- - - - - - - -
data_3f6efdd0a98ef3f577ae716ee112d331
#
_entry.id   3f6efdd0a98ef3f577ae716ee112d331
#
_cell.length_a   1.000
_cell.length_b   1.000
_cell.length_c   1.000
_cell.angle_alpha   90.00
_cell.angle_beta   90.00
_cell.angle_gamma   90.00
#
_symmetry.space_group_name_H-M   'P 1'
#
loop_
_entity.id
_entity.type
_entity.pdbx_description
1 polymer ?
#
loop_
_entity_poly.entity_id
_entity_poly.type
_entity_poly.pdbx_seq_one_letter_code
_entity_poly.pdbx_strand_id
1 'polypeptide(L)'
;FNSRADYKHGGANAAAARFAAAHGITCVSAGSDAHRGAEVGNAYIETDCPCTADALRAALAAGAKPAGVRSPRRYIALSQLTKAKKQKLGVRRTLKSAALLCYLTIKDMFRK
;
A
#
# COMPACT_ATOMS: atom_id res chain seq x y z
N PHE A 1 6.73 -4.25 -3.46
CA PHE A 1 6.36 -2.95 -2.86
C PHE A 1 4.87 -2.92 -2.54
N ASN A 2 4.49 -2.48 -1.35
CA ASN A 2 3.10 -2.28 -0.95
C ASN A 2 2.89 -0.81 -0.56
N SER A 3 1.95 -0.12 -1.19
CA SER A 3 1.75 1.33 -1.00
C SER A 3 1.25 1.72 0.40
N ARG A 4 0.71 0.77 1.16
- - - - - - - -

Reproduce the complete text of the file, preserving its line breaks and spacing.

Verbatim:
data_3f6efdd0a98ef3f577ae716ee112d331
#
_entry.id   3f6efdd0a98ef3f577ae716ee112d331
#
_cell.length_a   1.000
_cell.length_b   1.000
_cell.length_c   1.000
_cell.angle_alpha   90.00
_cell.angle_beta   90.00
_cell.angle_gamma   90.00
#
_symmetry.space_group_name_H-M   'P 1'
#
loop_
_entity.id
_entity.type
_entity.pdbx_description
1 polymer ?
#
loop_
_entity_poly.entity_id
_entity_poly.type
_entity_poly.pdbx_seq_one_letter_code
_entity_poly.pdbx_strand_id
1 'polypeptide(L)'
;FNSRADYKHGGANAAAARFAAAHGITCVSAGSDAHRGAEVGNAYIETDCPCTADALRAALAAGAKPAGVRSPRRYIALSQLTKAKKQKLGVRRTLKSAALLCYLTIKDMFRK
;
A
#
# COMPACT_ATOMS: atom_id res chain seq x y z
N PHE A 1 6.73 -4.25 -3.46
CA PHE A 1 6.36 -2.95 -2.86
C PHE A 1 4.87 -2.92 -2.54
N ASN A 2 4.49 -2.48 -1.35
CA ASN A 2 3.10 -2.28 -0.95
C ASN A 2 2.89 -0.81 -0.56
N SER A 3 1.95 -0.12 -1.19
CA SER A 3 1.75 1.33 -1.00
C SER A 3 1.25 1.72 0.40
N ARG A 4 0.71 0.77 1.16